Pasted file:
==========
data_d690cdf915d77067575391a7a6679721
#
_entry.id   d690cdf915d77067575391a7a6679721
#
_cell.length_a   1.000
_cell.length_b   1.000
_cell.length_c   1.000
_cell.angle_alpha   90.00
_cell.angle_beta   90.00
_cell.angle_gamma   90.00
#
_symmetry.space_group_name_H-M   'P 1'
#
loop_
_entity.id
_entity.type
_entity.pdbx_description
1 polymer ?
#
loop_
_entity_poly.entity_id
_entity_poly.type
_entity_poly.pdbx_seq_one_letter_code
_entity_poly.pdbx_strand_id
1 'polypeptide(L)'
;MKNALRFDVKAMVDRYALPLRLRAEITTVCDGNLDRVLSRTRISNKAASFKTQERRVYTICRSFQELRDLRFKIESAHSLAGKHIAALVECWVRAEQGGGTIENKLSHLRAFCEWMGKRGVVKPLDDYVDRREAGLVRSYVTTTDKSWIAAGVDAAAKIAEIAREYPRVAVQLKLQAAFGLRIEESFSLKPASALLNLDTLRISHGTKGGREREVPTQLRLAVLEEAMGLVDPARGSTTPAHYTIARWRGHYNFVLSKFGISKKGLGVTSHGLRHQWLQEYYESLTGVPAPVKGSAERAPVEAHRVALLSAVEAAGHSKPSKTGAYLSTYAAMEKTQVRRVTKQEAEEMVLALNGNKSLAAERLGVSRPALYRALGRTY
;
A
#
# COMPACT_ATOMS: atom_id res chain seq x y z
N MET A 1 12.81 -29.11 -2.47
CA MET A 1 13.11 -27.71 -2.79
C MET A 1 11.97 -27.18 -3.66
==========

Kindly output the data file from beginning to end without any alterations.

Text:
data_d690cdf915d77067575391a7a6679721
#
_entry.id   d690cdf915d77067575391a7a6679721
#
_cell.length_a   1.000
_cell.length_b   1.000
_cell.length_c   1.000
_cell.angle_alpha   90.00
_cell.angle_beta   90.00
_cell.angle_gamma   90.00
#
_symmetry.space_group_name_H-M   'P 1'
#
loop_
_entity.id
_entity.type
_entity.pdbx_description
1 polymer ?
#
loop_
_entity_poly.entity_id
_entity_poly.type
_entity_poly.pdbx_seq_one_letter_code
_entity_poly.pdbx_strand_id
1 'polypeptide(L)'
;MKNALRFDVKAMVDRYALPLRLRAEITTVCDGNLDRVLSRTRISNKAASFKTQERRVYTICRSFQELRDLRFKIESAHSLAGKHIAALVECWVRAEQGGGTIENKLSHLRAFCEWMGKRGVVKPLDDYVDRREAGLVRSYVTTTDKSWIAAGVDAAAKIAEIAREYPRVAVQLKLQAAFGLRIEESFSLKPASALLNLDTLRISHGTKGGREREVPTQLRLAVLEEAMGLVDPARGSTTPAHYTIARWRGHYNFVLSKFGISKKGLGVTSHGLRHQWLQEYYESLTGVPAPVKGSAERAPVEAHRVALLSAVEAAGHSKPSKTGAYLSTYAAMEKTQVRRVTKQEAEEMVLALNGNKSLAAERLGVSRPALYRALGRTY
;
A
#
# COMPACT_ATOMS: atom_id res chain seq x y z
N MET A 1 12.81 -29.11 -2.47
CA MET A 1 13.11 -27.71 -2.79
C MET A 1 11.97 -27.18 -3.66